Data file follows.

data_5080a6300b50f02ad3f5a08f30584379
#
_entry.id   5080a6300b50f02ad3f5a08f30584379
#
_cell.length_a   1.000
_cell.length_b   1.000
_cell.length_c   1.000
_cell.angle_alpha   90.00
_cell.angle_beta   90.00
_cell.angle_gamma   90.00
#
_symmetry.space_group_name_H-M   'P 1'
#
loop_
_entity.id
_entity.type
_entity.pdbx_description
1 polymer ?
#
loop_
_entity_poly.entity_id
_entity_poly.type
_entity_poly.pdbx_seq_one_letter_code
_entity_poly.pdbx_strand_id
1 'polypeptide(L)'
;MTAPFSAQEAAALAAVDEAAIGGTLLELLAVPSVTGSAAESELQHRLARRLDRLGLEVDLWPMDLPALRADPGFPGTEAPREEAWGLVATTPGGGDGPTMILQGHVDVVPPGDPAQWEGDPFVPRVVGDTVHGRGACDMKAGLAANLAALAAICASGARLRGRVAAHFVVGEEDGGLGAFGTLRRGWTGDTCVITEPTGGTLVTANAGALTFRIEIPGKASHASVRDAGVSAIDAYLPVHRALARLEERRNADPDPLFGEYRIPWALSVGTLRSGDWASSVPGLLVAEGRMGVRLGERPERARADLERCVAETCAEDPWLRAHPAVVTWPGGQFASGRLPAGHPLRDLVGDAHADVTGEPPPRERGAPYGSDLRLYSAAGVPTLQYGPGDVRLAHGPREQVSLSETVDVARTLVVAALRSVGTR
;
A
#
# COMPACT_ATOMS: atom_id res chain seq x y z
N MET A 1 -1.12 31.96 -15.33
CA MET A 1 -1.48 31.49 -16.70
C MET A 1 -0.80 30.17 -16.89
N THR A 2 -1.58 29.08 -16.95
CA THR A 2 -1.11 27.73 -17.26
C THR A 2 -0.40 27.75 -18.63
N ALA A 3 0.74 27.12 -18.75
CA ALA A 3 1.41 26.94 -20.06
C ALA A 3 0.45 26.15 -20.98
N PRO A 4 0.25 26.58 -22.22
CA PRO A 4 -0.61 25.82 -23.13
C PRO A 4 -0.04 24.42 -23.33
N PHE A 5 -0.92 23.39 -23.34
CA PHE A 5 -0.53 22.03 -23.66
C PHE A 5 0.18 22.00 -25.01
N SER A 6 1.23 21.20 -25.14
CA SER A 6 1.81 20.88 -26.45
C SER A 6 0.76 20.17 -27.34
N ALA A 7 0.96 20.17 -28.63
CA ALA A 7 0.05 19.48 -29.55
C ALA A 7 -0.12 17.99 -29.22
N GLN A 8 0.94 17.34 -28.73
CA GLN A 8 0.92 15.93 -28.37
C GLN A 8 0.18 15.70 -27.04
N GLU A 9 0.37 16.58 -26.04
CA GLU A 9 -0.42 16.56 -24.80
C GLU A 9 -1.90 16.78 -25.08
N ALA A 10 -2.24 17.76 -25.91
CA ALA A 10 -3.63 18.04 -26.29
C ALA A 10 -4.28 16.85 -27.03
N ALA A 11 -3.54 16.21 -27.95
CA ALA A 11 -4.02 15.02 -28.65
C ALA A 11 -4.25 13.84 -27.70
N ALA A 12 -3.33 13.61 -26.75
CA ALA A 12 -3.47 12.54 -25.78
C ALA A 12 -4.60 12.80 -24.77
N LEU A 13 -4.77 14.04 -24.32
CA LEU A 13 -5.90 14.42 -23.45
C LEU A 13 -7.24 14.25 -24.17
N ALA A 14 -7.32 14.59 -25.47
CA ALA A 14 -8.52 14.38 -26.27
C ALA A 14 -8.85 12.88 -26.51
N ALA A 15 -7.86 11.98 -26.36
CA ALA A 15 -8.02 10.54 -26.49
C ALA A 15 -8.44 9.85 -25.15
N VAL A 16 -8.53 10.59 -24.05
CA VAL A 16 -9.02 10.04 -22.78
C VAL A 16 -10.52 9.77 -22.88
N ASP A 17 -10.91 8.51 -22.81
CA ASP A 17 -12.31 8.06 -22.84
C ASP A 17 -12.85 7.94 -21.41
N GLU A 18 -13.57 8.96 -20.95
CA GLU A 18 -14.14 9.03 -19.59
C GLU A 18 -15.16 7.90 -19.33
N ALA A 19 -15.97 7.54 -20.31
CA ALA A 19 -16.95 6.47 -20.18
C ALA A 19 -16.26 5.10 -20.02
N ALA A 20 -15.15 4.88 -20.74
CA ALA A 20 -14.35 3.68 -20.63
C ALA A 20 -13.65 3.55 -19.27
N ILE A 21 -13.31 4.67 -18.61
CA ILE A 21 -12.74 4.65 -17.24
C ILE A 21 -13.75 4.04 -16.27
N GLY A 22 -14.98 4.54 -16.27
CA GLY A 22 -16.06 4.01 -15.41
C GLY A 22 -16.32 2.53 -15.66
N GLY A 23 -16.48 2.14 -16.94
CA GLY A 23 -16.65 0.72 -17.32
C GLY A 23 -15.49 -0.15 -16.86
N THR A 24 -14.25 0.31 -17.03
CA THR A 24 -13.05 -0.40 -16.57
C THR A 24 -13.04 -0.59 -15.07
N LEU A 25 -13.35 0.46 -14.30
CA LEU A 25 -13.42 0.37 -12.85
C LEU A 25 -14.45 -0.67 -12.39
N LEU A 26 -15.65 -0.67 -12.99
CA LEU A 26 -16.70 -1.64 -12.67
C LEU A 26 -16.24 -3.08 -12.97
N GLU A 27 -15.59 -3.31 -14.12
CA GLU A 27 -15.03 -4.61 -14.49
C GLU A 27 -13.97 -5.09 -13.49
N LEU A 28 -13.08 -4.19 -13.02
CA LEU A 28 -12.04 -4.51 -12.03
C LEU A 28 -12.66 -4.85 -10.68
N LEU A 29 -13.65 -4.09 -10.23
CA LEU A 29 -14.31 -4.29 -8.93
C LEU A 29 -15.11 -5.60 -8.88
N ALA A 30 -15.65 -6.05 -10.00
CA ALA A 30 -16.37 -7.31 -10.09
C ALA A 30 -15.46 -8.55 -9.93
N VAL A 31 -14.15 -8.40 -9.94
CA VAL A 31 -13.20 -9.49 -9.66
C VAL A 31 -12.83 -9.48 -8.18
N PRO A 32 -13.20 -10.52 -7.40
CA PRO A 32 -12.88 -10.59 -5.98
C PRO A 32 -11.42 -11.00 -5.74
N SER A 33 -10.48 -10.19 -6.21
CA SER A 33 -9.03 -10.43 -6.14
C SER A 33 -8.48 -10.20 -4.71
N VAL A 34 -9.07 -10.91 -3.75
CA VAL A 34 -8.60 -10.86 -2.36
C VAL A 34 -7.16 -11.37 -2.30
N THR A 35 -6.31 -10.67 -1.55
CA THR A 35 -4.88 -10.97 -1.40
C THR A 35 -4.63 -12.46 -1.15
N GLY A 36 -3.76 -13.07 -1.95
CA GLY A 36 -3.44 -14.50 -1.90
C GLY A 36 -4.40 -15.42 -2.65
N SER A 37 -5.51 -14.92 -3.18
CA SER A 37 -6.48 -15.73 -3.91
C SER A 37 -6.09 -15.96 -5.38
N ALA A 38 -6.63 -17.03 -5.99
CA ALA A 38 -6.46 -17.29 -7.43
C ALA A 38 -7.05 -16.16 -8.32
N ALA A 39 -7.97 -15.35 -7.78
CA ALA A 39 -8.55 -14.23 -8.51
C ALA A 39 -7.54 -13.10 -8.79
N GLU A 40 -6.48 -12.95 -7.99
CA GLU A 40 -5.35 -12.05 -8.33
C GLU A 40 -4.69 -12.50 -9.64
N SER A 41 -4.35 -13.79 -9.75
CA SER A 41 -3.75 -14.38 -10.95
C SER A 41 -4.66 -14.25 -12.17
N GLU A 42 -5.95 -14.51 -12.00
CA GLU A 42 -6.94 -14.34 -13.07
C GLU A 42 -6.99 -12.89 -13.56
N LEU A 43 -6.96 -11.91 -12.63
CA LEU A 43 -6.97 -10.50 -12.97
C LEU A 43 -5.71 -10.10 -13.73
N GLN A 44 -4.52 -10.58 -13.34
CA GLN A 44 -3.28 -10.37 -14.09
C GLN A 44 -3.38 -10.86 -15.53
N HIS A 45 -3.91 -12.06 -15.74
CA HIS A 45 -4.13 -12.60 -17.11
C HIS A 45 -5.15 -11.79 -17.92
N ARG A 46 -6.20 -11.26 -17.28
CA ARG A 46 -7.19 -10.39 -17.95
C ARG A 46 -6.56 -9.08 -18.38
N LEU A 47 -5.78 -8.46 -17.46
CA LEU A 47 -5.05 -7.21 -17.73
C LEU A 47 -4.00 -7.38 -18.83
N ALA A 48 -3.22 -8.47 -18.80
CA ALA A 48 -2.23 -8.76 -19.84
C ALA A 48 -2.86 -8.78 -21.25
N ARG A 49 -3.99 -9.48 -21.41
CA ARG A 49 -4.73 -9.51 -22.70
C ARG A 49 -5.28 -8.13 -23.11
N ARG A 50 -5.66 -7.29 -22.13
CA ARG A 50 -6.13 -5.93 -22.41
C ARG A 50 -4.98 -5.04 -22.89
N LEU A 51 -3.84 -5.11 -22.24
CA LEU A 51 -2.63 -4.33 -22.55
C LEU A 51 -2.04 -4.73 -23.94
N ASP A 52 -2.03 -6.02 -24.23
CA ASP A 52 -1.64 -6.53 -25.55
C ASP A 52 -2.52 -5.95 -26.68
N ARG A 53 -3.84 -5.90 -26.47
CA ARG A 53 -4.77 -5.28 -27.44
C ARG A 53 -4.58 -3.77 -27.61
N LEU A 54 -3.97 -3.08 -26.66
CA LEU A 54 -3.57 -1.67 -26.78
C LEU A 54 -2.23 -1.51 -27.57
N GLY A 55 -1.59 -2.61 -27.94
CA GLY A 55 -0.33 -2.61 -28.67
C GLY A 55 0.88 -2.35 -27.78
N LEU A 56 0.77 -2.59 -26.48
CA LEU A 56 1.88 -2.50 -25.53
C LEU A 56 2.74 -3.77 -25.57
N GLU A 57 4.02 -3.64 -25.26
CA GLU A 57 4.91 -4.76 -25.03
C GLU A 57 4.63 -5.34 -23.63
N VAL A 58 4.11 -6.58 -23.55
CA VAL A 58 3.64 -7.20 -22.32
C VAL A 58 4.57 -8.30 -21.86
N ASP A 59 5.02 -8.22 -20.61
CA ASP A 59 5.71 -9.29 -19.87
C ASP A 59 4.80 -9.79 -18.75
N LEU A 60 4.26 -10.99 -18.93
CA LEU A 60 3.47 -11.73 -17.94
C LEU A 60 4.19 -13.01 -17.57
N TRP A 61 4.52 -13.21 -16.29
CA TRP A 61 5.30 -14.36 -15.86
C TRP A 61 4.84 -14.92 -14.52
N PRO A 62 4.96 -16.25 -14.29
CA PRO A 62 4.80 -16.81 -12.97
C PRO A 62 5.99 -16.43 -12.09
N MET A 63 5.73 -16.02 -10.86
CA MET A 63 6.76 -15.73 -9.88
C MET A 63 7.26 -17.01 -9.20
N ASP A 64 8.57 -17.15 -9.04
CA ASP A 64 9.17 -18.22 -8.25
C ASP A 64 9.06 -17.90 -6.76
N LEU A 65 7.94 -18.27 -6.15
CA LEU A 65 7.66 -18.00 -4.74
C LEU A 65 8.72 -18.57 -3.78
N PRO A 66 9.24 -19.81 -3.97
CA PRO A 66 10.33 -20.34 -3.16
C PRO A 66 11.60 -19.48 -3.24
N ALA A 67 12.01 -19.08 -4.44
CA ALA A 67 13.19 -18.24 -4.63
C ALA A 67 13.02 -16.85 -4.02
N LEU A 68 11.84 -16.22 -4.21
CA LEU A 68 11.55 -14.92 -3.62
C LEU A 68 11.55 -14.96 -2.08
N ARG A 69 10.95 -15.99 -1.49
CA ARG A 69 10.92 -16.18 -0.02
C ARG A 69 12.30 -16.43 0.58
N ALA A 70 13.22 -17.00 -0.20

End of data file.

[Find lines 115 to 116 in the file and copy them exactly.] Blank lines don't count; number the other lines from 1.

N LEU A 29 -13.65 -4.09 -10.23
CA LEU A 29 -14.31 -4.29 -8.93